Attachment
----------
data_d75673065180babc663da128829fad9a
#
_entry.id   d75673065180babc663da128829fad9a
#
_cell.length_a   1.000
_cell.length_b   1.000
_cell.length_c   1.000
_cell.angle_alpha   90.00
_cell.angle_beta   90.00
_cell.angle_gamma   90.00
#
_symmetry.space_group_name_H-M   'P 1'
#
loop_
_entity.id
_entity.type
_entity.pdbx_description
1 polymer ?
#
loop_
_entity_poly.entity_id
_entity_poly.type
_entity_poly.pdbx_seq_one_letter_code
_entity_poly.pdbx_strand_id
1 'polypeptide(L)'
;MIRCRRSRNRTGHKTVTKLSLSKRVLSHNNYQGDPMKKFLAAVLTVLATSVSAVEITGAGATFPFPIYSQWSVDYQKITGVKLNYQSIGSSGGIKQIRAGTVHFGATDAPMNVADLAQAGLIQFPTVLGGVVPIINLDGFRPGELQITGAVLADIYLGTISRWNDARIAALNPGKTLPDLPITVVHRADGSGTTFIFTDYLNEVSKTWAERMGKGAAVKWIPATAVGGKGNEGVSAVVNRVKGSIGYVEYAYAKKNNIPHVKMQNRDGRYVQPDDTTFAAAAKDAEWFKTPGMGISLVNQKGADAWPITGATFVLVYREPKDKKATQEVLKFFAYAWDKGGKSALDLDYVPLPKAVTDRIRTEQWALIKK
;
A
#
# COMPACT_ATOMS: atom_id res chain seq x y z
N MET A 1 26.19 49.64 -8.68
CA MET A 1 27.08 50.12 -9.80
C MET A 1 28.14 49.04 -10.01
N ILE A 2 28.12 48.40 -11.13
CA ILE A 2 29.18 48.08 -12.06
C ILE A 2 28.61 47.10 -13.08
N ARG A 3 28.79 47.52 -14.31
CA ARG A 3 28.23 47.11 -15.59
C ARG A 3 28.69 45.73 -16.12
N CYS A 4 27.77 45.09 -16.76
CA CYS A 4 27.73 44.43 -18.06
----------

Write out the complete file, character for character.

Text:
data_d75673065180babc663da128829fad9a
#
_entry.id   d75673065180babc663da128829fad9a
#
_cell.length_a   1.000
_cell.length_b   1.000
_cell.length_c   1.000
_cell.angle_alpha   90.00
_cell.angle_beta   90.00
_cell.angle_gamma   90.00
#
_symmetry.space_group_name_H-M   'P 1'
#
loop_
_entity.id
_entity.type
_entity.pdbx_description
1 polymer ?
#
loop_
_entity_poly.entity_id
_entity_poly.type
_entity_poly.pdbx_seq_one_letter_code
_entity_poly.pdbx_strand_id
1 'polypeptide(L)'
;MIRCRRSRNRTGHKTVTKLSLSKRVLSHNNYQGDPMKKFLAAVLTVLATSVSAVEITGAGATFPFPIYSQWSVDYQKITGVKLNYQSIGSSGGIKQIRAGTVHFGATDAPMNVADLAQAGLIQFPTVLGGVVPIINLDGFRPGELQITGAVLADIYLGTISRWNDARIAALNPGKTLPDLPITVVHRADGSGTTFIFTDYLNEVSKTWAERMGKGAAVKWIPATAVGGKGNEGVSAVVNRVKGSIGYVEYAYAKKNNIPHVKMQNRDGRYVQPDDTTFAAAAKDAEWFKTPGMGISLVNQKGADAWPITGATFVLVYREPKDKKATQEVLKFFAYAWDKGGKSALDLDYVPLPKAVTDRIRTEQWALIKK
;
A
#
# COMPACT_ATOMS: atom_id res chain seq x y z
N MET A 1 26.19 49.64 -8.68
CA MET A 1 27.08 50.12 -9.80
C MET A 1 28.14 49.04 -10.01
N ILE A 2 28.12 48.40 -11.13
CA ILE A 2 29.18 48.08 -12.06
C ILE A 2 28.61 47.10 -13.08
N ARG A 3 28.79 47.52 -14.31
CA ARG A 3 28.23 47.11 -15.59
C ARG A 3 28.69 45.73 -16.12
N CYS A 4 27.77 45.09 -16.76
CA CYS A 4 27.73 44.43 -18.06